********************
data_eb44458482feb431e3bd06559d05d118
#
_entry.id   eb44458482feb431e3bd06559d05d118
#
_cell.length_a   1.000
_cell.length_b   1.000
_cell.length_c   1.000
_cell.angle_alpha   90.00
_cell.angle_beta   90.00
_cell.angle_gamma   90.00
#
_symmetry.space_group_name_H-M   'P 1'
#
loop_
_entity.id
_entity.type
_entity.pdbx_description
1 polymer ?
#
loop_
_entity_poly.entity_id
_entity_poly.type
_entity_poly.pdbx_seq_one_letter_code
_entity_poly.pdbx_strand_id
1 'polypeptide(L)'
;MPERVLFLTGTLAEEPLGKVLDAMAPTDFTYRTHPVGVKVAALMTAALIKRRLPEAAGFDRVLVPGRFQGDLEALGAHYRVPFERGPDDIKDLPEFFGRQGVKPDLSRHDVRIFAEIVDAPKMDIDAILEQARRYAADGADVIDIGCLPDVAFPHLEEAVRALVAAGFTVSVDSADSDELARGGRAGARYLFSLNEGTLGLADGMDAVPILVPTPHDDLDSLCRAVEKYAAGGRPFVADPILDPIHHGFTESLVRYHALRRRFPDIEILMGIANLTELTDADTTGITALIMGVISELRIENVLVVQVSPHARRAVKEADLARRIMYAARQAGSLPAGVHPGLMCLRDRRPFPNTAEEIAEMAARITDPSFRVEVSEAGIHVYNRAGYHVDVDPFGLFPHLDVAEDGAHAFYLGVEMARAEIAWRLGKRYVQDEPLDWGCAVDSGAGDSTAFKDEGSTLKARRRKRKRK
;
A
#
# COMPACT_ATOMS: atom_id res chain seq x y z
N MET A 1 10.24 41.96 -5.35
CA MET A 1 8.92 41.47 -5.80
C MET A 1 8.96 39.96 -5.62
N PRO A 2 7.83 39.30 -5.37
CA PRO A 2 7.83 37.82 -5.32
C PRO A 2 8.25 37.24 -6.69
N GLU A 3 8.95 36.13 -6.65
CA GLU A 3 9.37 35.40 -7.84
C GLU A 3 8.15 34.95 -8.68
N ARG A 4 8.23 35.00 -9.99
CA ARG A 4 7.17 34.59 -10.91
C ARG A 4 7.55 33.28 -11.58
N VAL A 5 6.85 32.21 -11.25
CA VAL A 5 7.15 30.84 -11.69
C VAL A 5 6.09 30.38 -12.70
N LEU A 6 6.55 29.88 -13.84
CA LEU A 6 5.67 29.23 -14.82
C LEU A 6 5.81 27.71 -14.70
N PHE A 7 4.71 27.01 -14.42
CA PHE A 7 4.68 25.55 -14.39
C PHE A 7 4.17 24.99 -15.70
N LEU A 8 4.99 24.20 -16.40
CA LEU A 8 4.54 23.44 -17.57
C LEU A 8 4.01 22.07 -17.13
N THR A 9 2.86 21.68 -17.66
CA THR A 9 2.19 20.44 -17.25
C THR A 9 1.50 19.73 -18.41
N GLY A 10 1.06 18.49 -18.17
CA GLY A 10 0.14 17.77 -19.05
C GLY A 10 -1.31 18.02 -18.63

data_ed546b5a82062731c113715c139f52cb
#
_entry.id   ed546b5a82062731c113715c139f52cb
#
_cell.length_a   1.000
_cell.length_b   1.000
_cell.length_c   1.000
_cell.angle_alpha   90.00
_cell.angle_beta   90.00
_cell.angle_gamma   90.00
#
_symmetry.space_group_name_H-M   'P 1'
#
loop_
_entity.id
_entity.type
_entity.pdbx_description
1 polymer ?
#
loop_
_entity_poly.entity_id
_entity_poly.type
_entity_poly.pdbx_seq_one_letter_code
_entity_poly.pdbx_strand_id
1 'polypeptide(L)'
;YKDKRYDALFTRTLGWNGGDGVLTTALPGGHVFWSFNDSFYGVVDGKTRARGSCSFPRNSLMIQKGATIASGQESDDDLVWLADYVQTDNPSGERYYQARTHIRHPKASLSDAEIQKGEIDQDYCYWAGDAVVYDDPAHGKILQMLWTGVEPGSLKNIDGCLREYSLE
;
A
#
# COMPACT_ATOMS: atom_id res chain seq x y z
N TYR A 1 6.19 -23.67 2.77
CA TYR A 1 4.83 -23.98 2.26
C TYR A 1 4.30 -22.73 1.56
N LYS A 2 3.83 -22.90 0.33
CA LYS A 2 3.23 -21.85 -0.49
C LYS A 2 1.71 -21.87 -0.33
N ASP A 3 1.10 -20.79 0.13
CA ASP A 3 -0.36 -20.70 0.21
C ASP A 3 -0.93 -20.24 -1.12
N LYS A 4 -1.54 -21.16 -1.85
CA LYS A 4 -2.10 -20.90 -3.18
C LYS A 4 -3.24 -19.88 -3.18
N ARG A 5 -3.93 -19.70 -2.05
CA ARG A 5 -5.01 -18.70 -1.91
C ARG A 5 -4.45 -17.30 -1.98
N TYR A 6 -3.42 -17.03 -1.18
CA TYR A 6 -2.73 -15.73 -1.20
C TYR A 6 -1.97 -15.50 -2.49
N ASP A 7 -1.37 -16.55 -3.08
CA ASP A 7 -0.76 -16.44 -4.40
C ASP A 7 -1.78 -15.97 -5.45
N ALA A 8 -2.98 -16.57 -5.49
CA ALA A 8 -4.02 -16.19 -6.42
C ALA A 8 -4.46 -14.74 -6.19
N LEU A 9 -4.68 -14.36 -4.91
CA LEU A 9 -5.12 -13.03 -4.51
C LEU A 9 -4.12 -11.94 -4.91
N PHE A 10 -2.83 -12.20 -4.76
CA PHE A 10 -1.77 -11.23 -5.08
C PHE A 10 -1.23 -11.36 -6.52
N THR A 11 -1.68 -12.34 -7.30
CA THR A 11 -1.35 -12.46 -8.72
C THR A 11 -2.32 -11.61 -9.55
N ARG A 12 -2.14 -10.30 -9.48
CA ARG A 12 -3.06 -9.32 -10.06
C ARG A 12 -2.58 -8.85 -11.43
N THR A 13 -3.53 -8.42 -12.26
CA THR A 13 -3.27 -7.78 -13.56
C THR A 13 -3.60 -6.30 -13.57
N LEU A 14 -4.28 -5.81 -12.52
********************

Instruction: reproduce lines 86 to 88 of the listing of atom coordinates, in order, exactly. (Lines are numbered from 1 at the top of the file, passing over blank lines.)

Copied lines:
;YKDKRYDALFTRTLGWNGGDGVLTTALPGGHVFWSFNDSFYGVVDGKTRARGSCSFPRNSLMIQKGATIASGQESDDDLVWLADYVQTDNPSGERYYQARTHIRHPKASLSDAEIQKGEIDQDYCYWAGDAVVYDDPAHGKILQMLWTGVEPGSLKNIDGCLREYSLE
;
A